Invited Speaker: Gregory Crane

We are very honored that Gregory Crane accepted our invitation to give a talk at the workshop.

Invited Lecture: Linguistic annotation, the reunification of linguistics and philology, and the reinvention of the Humanities for a global age


This paper addresses the critical role that treebanks in particular and linguistic annotation in general must play if the Humanities are to advance the intellectual life of society as a whole. During the twentieth century we saw a rise in specialization that not only separated the practices of philology and linguistics among different researchers but wholly separate (and sometimes conflicting) departments. The reunification of linguistics with philology is an essential element in the evolution of the Humanities and serves three critical functions. First, linguistic annotation, both machine generated and human curated, is an essential element both for large scale analysis of topics that cross more languages than any research can study, much less master, and for the intensive analysis of individual source and topics. Second, the associated changes in the scale of research demand that we draw upon more cultural and linguistic expertise than the established universities of North America and Europe can offer -- we must enlist new collaborators in nations such as Egypt, India, and China, whom boundaries of language and of culture have often kept isolated. Third, even a global network of advanced scholars and library professionals is not sufficient to analyze sources in thousands of languages produced over thousands of years. We must develop student researchers and citizen scholars and a new participatory of scholarship. The potential consequences of these three changes are immense and each depends upon contributions by members of this workshop.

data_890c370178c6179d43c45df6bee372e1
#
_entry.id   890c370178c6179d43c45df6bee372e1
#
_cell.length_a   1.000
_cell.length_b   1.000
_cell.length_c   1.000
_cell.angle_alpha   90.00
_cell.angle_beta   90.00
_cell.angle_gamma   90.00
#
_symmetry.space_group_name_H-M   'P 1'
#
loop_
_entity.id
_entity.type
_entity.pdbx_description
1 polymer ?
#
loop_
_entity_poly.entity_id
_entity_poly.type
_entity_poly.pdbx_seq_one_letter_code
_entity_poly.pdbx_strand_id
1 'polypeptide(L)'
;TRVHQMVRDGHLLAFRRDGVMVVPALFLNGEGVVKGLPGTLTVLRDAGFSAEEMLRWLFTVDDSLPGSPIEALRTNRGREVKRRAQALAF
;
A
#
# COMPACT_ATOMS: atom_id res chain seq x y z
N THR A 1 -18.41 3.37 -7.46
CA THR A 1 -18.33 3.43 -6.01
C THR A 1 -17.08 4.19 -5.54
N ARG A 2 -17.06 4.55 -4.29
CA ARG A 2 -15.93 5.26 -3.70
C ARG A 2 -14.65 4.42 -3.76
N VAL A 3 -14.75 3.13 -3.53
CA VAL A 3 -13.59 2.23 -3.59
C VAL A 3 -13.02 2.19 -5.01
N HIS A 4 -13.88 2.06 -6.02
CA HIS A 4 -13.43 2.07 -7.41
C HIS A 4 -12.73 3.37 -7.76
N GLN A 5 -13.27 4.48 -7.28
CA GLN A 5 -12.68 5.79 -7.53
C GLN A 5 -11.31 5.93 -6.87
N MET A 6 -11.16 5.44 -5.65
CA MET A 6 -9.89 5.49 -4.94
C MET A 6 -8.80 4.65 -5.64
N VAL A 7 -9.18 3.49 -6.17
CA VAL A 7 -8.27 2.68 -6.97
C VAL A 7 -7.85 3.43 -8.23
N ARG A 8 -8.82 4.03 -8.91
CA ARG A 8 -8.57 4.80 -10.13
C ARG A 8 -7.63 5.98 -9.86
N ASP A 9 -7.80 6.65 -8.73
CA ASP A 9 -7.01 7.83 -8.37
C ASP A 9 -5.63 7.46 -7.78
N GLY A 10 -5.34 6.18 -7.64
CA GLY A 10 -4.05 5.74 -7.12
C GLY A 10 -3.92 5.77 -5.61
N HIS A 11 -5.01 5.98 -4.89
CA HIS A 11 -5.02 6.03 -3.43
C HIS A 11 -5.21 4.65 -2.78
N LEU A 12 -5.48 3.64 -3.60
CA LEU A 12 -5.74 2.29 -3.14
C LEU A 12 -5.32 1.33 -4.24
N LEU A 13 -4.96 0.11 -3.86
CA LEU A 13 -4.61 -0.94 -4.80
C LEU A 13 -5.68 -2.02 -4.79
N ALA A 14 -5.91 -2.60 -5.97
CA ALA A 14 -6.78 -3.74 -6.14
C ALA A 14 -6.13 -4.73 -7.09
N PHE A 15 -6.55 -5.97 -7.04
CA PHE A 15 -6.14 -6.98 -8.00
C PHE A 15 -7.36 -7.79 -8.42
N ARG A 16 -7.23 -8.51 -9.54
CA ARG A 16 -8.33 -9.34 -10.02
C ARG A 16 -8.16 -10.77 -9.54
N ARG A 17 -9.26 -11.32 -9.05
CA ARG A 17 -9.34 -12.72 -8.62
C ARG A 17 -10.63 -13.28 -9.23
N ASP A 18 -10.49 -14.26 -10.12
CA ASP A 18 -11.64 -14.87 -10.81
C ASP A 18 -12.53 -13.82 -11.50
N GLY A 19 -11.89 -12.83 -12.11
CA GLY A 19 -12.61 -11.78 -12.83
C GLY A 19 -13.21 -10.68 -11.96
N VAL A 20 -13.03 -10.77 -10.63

Prof. Crane's Research Interests

Gregory Crane's research interests are two-fold. On the one hand, he has published on a wide range of ancient Greek authors (including articles on Greek drama and Hellenistic poetry and a book on the Odyssey). At the same time, he has a long-standing interest in the relationship between the humanities and rapidly developing digital technology.

Crane is especially interested in helping the emerging Cyberinfrastructure serve the needs of the humanities in general and classical studies in particular. As part of this effort, Perseus Project has recently undertaken the creation of the first treebank of the ancient Greek and Classical Latin texts, under the direction of Gregory Crane and David Bamman. The treebank, supported by many foundations like National Endowment for the Humanities, National Science Foundation, Alpheios Projects, Mellon Foundation and others, was first released in 2007 (Latin) and 2009 (ancient Greek). Currently, it counts a total of 53,143 and 309,096 words for Latin and Ancient Greek respectively; the project aims at including all the extant literary productions of Greco-Roman world until the late Antiquity.

While actively promoting the work of annotation to the community of scholars and students in Classics, Crane is particularly engaged in showing how the inclusion of a treebank into the larger context of a cultural heritage library could benefit both the digital library and the annotated corpus itself.